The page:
My initial off grid plan

Discussion in 'General Survival and Preparedness' started by gridless_om, Sep 18, 2016.


  1. gridless_om

    gridless_om Monkey

    As I go along planning & researching all the requirements or needs that someone needs to survive off the grid, I find that it's very arbitrary as to who's opinion you are reading. One of the main factors I have to take into account is my recently diagnosed Type II diabetes. 18 months ago just prior to retirement I was floored by the fact that I had very unhealthy eating habits, coupled with my limited physical requirements of my career. I vowed when released from the hospital that I was going to reverse the diagnosis as much as I could. I dropped enough weight the produce a healthy pre-teen. I changed all my eating habits with goals to lower my glucose (A1C) count (currently 5.0%). I have succeeded in my endeavors to the point that my PC was astonished with my results. His only comment was 'Awesome'.

    That being said, I have quit eating pastas, breads, anything canned or processed. Limited my fruit intake to berries, cherries & have consumed a more limited diet of fish, poultry & pork. Red meats are an occasional treat but since it is harder to process I have to eat it in moderation. I eat an assortment of beans, no potatoes (have steamed cauliflower ground up to resemble mashed potatoes), most fresh vegetables are ok. Eat oats, nuts, hemp hearts & flaxseed for breakfast. Actually I wasn't planning on it but I've adopted a somewhat gluten free diet as a result. Eggs are my mainstay, very nutritious, loaded with B12, protein & the 7 nutrients needed to sustain life. Cottage cheese is another constant serving on my plate but considering the protein & whole milk products (another great BS controller) I eat an abundance of it. Coffee is my drink of choice, never was an alcohol drinker, I gave up the diet sodas 3 years ago & never looked back. No fruit juices, too many carbs!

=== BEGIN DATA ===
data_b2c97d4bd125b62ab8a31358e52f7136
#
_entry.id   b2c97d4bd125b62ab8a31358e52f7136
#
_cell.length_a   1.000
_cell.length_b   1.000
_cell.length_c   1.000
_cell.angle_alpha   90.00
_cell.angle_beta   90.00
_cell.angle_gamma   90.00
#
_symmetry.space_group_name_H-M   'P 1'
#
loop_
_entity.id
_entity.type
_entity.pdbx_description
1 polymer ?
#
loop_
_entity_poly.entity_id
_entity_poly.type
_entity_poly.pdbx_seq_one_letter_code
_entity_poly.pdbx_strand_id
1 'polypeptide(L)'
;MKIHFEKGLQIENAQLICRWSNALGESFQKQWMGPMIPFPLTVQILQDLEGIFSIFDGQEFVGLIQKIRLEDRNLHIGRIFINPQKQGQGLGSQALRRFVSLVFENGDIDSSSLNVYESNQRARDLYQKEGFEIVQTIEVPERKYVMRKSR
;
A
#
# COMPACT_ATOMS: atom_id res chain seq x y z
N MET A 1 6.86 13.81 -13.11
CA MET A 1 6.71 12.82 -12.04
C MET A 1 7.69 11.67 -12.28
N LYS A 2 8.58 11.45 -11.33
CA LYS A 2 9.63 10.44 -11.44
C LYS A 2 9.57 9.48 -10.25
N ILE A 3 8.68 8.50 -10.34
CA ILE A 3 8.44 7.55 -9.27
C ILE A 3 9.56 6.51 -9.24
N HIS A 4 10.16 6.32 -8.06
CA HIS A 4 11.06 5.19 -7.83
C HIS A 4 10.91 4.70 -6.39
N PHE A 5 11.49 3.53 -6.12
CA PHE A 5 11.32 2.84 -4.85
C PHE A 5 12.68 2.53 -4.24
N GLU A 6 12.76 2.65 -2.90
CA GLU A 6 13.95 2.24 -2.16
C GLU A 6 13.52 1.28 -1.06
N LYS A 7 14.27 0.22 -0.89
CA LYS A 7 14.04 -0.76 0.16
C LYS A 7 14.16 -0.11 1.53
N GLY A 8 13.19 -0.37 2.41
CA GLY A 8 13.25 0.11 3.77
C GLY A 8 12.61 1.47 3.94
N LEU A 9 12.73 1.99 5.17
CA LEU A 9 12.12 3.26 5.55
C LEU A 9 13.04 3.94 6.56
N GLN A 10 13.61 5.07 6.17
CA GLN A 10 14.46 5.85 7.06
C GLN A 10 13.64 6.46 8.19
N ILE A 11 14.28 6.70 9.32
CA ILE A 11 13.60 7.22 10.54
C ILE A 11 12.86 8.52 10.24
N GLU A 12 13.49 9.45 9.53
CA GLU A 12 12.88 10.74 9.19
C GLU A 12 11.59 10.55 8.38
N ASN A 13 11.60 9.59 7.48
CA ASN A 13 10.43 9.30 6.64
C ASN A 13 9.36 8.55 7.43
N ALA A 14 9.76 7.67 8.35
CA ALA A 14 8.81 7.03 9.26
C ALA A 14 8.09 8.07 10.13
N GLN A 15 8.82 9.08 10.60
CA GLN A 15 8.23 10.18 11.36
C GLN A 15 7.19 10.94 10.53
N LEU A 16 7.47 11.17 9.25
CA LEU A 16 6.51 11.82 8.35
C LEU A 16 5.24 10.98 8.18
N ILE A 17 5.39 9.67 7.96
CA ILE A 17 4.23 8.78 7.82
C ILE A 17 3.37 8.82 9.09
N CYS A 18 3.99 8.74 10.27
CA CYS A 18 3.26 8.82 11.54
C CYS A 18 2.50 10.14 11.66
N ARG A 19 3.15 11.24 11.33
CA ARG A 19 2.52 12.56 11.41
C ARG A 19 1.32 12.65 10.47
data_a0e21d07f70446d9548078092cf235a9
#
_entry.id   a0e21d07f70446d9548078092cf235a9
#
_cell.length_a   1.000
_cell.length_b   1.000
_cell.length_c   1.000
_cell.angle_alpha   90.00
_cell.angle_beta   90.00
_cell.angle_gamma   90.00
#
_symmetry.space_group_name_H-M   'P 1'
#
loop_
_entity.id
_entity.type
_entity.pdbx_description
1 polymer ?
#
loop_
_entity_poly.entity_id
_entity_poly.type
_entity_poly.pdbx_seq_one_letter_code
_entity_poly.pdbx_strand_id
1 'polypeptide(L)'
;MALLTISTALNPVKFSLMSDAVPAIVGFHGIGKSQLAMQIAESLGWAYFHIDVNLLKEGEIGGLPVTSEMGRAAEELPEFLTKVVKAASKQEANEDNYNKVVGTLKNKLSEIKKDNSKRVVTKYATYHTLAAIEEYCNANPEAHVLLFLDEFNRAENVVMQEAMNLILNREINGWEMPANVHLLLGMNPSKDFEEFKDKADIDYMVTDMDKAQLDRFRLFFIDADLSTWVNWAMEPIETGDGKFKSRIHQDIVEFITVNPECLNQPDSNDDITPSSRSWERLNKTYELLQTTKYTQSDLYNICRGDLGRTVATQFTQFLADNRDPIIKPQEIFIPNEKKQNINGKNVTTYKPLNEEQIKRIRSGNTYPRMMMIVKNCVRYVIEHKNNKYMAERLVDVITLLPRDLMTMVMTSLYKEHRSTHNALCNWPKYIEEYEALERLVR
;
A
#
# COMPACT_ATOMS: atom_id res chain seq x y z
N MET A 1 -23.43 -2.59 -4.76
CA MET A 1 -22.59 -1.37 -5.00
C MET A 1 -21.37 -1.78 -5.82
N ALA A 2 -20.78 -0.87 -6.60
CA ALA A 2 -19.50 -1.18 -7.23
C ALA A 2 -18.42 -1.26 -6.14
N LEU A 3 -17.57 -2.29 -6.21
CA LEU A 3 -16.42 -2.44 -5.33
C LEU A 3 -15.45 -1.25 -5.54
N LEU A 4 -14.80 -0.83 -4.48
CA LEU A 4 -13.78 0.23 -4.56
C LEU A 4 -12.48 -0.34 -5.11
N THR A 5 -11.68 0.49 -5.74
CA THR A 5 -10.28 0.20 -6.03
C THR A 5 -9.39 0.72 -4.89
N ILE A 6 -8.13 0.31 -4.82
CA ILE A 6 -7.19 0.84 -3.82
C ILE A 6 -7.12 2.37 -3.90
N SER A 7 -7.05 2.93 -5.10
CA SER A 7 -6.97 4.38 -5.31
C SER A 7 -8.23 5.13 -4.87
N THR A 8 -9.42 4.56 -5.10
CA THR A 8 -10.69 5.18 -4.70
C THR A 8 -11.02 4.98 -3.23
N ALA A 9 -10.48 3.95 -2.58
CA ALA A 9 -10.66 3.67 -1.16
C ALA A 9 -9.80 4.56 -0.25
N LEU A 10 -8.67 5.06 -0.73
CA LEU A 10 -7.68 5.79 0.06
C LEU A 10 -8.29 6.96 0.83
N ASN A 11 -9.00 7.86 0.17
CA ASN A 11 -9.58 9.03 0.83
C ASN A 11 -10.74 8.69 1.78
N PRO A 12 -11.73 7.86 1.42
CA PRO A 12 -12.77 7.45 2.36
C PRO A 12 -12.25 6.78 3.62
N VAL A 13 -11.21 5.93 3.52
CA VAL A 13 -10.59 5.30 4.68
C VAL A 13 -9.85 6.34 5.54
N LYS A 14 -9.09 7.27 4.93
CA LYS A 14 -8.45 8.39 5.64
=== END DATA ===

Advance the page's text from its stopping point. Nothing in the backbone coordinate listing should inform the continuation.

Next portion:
So compiling a list of foods that can be stored, raised or purchased fresh has it's limitations. I raised all manner of livestock on my former gentleman's farm years ago, pigs, goats, turkeys, chickens, rabbits, beef cattle & even fed a few horses until they became too expensive to keep. Rabbits & chickens are my animals of choice for survival, I remember a figure a few years back that 1 buck & two doe rabbits can produce more meat than one beef cattle can in a year, for less than 1/5 the cost to raise the beef. Less area to house without the need for irrigated acreage to sustain the beef. No fences, need to have hutches & a decent coop, but can be bought online. I want the chickens for eggs with a few for meat or stews,